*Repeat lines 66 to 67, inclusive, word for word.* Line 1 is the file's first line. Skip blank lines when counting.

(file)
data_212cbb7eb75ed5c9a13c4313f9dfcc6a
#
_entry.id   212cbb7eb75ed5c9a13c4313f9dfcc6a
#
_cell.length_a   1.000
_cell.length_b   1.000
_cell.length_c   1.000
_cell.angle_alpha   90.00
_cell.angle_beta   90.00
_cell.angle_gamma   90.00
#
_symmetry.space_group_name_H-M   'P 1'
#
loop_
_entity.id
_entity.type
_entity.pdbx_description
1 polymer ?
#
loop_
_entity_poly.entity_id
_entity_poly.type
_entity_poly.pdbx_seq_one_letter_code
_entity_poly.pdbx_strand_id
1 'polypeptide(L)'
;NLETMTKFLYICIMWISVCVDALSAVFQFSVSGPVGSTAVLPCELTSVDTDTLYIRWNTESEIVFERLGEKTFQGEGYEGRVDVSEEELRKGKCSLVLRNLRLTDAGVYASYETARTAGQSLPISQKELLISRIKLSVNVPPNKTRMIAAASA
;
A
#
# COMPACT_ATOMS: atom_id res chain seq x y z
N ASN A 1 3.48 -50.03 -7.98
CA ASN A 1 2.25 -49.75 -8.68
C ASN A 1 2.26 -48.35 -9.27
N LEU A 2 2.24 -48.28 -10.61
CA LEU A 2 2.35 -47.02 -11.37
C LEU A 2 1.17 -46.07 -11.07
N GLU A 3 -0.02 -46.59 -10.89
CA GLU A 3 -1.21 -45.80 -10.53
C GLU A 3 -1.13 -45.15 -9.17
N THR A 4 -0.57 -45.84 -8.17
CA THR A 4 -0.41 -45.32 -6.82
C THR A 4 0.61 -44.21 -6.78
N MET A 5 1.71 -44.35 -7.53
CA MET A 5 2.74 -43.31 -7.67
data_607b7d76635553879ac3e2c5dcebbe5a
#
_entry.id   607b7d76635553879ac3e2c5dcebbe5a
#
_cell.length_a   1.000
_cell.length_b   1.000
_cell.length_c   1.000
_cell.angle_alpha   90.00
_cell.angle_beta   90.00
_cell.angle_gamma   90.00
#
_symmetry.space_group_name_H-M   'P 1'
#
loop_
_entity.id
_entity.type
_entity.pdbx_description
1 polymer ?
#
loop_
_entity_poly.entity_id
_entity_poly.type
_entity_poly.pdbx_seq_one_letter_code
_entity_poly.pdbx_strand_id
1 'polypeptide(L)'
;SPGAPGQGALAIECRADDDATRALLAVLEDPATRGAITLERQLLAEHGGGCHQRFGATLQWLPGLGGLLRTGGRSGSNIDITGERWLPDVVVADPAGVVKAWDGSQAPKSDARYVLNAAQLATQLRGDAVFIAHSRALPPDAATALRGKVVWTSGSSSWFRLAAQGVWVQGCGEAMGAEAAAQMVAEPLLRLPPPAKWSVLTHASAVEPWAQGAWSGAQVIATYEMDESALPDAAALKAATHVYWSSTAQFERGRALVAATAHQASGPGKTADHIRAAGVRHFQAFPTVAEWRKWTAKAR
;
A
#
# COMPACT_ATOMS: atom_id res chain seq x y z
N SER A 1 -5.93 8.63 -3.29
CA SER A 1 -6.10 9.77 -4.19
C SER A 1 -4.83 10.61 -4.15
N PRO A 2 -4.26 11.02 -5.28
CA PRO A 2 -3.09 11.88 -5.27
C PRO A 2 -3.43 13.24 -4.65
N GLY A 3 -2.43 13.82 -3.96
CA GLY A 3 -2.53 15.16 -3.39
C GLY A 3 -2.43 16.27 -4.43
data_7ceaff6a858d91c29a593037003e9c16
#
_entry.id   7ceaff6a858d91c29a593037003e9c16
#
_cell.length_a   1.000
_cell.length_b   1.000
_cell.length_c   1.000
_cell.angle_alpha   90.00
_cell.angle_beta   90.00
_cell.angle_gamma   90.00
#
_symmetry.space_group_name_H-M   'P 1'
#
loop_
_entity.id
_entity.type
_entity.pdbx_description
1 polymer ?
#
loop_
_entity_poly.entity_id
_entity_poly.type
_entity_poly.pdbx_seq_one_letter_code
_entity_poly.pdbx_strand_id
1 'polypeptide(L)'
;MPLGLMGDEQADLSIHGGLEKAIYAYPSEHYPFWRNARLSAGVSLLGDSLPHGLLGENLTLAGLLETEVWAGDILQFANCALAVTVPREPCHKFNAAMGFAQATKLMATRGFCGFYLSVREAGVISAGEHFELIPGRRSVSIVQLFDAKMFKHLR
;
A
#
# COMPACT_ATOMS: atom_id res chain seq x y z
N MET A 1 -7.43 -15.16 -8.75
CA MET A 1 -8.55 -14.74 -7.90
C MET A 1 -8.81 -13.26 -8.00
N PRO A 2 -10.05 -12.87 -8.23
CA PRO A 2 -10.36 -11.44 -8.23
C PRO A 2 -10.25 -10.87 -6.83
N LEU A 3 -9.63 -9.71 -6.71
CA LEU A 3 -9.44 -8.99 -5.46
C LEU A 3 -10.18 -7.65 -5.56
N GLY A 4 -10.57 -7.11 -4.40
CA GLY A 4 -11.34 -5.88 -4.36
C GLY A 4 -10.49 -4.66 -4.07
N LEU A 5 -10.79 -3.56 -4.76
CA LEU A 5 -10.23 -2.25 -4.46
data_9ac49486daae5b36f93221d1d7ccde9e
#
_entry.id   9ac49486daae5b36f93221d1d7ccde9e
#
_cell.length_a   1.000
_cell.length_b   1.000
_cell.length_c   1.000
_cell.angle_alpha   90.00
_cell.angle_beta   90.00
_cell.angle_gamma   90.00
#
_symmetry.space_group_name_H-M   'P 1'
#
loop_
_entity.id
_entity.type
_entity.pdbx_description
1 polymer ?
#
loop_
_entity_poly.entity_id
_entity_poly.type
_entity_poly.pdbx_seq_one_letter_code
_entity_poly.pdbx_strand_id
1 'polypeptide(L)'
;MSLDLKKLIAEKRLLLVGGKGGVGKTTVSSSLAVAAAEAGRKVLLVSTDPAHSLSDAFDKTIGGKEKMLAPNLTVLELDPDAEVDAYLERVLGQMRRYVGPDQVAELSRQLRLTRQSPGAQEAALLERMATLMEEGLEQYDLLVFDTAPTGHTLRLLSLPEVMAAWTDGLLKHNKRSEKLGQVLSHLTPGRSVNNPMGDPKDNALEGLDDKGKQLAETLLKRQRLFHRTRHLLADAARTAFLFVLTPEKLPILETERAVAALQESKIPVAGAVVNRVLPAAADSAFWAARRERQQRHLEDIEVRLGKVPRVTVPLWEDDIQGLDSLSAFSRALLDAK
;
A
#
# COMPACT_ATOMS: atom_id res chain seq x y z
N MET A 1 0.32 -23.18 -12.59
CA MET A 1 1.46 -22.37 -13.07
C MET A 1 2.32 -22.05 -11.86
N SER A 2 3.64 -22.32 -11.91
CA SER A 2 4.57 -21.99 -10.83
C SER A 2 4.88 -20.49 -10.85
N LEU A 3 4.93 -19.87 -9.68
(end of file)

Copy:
_entity_poly.type
_entity_poly.pdbx_seq_one_letter_code